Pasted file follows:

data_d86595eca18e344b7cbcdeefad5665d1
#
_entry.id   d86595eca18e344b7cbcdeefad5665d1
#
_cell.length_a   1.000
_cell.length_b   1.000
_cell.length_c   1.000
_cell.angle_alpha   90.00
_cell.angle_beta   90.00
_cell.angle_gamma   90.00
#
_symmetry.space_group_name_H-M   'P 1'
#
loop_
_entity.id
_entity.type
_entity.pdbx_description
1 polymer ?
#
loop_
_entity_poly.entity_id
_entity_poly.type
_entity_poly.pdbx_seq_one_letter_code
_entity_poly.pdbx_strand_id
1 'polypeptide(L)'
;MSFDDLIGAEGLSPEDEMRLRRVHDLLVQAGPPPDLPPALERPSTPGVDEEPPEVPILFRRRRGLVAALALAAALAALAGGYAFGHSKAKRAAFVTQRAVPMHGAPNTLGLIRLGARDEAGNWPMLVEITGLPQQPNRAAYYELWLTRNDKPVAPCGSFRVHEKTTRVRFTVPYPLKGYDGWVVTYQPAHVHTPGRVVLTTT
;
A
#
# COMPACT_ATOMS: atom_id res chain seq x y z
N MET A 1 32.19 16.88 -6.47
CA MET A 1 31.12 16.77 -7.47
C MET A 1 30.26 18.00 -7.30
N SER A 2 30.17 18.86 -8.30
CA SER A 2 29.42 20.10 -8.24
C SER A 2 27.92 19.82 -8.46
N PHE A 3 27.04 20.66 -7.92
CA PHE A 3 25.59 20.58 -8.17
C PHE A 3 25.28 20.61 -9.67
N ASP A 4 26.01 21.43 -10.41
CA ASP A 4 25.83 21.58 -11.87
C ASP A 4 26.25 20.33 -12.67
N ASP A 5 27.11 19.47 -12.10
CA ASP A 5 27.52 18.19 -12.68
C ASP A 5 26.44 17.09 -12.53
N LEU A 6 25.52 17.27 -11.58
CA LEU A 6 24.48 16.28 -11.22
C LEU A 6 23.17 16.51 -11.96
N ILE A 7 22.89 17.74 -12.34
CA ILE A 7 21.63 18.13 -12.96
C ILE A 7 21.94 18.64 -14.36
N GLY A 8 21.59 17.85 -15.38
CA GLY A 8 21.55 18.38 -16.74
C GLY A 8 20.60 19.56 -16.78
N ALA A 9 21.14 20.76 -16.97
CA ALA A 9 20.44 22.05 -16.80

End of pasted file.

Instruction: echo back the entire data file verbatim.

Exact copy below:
data_d86595eca18e344b7cbcdeefad5665d1
#
_entry.id   d86595eca18e344b7cbcdeefad5665d1
#
_cell.length_a   1.000
_cell.length_b   1.000
_cell.length_c   1.000
_cell.angle_alpha   90.00
_cell.angle_beta   90.00
_cell.angle_gamma   90.00
#
_symmetry.space_group_name_H-M   'P 1'
#
loop_
_entity.id
_entity.type
_entity.pdbx_description
1 polymer ?
#
loop_
_entity_poly.entity_id
_entity_poly.type
_entity_poly.pdbx_seq_one_letter_code
_entity_poly.pdbx_strand_id
1 'polypeptide(L)'
;MSFDDLIGAEGLSPEDEMRLRRVHDLLVQAGPPPDLPPALERPSTPGVDEEPPEVPILFRRRRGLVAALALAAALAALAGGYAFGHSKAKRAAFVTQRAVPMHGAPNTLGLIRLGARDEAGNWPMLVEITGLPQQPNRAAYYELWLTRNDKPVAPCGSFRVHEKTTRVRFTVPYPLKGYDGWVVTYQPAHVHTPGRVVLTTT
;
A
#
# COMPACT_ATOMS: atom_id res chain seq x y z
N MET A 1 32.19 16.88 -6.47
CA MET A 1 31.12 16.77 -7.47
C MET A 1 30.26 18.00 -7.30
N SER A 2 30.17 18.86 -8.30
CA SER A 2 29.42 20.10 -8.24
C SER A 2 27.92 19.82 -8.46
N PHE A 3 27.04 20.66 -7.92
CA PHE A 3 25.59 20.58 -8.17
C PHE A 3 25.28 20.61 -9.67
N ASP A 4 26.01 21.43 -10.41
CA ASP A 4 25.83 21.58 -11.87
C ASP A 4 26.25 20.33 -12.67
N ASP A 5 27.11 19.47 -12.10
CA ASP A 5 27.52 18.19 -12.68
C ASP A 5 26.44 17.09 -12.53
N LEU A 6 25.52 17.27 -11.58
CA LEU A 6 24.48 16.28 -11.22
C LEU A 6 23.17 16.51 -11.96
N ILE A 7 22.89 17.74 -12.34
CA ILE A 7 21.63 18.13 -12.96
C ILE A 7 21.94 18.64 -14.36
N GLY A 8 21.59 17.85 -15.38
CA GLY A 8 21.55 18.38 -16.74
C GLY A 8 20.60 19.56 -16.78
N ALA A 9 21.14 20.76 -16.97
CA ALA A 9 20.44 22.05 -16.80